I was a police officer for 11 years – now I get Twitter abuse from cop accounts

Metropolitan Police Officers wearing Hi-Viz jackets

It seems that cops are never more defensive than they are on Twitter (Picture: JOHNGOMEZPIX / Getty Images)

Since leaving the Metropolitan Police Service in 2015, I’ve been speaking out about the misogynistic ‘canteen culture’ that exists within policing. 

I’ve shared my experiences of everything from relatively ‘minor’ micro-aggressions – referring to women as the ‘team bike’, ranking women in order of attractiveness, and comments about oral sex from the male members of the team while eating a banana – to my drink being spiked with vodka.

I’ve spoken out in newspapers, on BBC News and various radio programmes – frankly to anyone who will listen. As a result, I’ve received some shocking sexist abuse from anonymous social media accounts, calling me a ‘f**kwit,’ told that I’m part of a ‘coven’. And the worst thing? I suspect these accounts are run by serving or ex police officers. 

Officers who are meant to be there to protect and help us at our most vulnerable times. Officers we are meant to turn to when we need them.

I realised after the horrific murder of Sarah Everard that there was a problem with ‘police Twitter’ – the large network of police accounts, mostly anonymous, who tweet on current policing stories. 

They support each other with retweets and by piling on to the comments of anyone who dares criticise policing. Something has to be done about it. 

I began to challenge the people who ran these accounts, asking if they thought that their posts were professional – posts that used offensive language (e.g. accusing people of using the race card, or sexist language like ‘silly cow’), or made inappropriate jokes – which only increased abuse directed towards me. 

Their immediately defensive responses disappointed me, and the abuse made me feel threatened, especially as it appeared to be coming from groups of powerful men.

Why do I suspect these anonymous accounts are or were police officers? They tend to have a wide knowledge of policing phrases and tactics, they have posted images of the inside vehicles or in uniform, and many are part of groups who regularly comment on policing discussions. 

They usually have ranks in their name (PC/DC/detective/constable) and often have an avatar that is a police-related photo. 

I’ve seen that the largest of them have tens of thousands of followers, with a concerning habit of sharing the social media posts of prominent feminists (often women of colour) and deriding their views or making comments about them. This frequently results in hate being directed towards these women.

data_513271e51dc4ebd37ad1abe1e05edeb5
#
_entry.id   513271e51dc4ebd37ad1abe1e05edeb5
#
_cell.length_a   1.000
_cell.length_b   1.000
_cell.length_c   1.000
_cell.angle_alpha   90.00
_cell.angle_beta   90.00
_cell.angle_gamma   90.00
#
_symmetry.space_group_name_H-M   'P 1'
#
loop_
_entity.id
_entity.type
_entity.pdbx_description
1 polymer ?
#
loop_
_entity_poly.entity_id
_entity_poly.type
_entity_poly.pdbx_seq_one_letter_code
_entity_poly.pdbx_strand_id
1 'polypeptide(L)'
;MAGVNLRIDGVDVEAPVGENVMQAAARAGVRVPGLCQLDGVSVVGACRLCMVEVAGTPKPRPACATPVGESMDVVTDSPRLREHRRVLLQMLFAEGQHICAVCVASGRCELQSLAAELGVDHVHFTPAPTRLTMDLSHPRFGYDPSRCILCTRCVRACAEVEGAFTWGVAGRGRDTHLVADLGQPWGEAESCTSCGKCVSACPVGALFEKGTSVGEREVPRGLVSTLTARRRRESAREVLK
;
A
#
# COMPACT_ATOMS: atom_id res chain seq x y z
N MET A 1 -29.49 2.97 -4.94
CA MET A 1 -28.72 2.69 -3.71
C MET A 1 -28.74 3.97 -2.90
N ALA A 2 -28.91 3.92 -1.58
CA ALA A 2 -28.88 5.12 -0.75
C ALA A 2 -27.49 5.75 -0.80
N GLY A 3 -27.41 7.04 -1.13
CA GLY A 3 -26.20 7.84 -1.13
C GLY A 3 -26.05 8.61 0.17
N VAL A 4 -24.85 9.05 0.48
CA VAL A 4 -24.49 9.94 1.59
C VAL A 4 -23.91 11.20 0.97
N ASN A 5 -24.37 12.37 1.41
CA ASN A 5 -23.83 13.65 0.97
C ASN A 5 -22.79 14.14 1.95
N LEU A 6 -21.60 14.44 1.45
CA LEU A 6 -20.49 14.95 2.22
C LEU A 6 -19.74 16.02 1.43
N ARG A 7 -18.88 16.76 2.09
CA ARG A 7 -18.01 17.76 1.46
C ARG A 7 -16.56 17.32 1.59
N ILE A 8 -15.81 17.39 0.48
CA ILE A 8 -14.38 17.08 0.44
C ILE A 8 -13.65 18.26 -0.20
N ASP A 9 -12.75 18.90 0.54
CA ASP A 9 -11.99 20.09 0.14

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During my research, I identified one of these accounts as a serving Metropolitan Police constable. I made an official complaint about his Twitter conduct, and received an apology from the Met, in which they acknowledged that his social media use had ‘fallen below’ the ‘standard of professionalism required’. 

At the time of writing this, I believe he is back on Twitter under a different username – it feels like nothing has changed.

It seems that cops are never more defensive than they are on Twitter, and I think it’s important to acknowledge here that any abuse I suffer as a white woman is tenfold for women of colour who speak out against police.

Parm Sandhu, a former chief superintendent, and Shabnam Chaudhri, a former detective superintendent, have both spoken out about their experiences of racism and sexism during their police careers. 

Both have received abuse from an anonymous police account, who in now-deleted tweets called them ‘grifters’, a derogatory term suggesting they are only talking about sexism to line their pockets or gain notoriety, a common tactic amongst misogynists, implying women are attention seekers and gold diggers. 

Each time the account shared opinions on these women, followers ‘pile on’ to his victim, adding to her distress with their own abusive tweets. Many of the followers I suspect to be police accounts, too.

Feminists who speak out about misogyny within policing are targeted by police accounts online with insults such as ‘poisonous mare,’ ‘triggered,’ ‘media whore’, ‘Adolf in a skirt’, ‘foul harridan’, ‘spiteful cow,’ ‘sad bitch’ and many more. Many of these tweets have been deleted but they have stayed with me.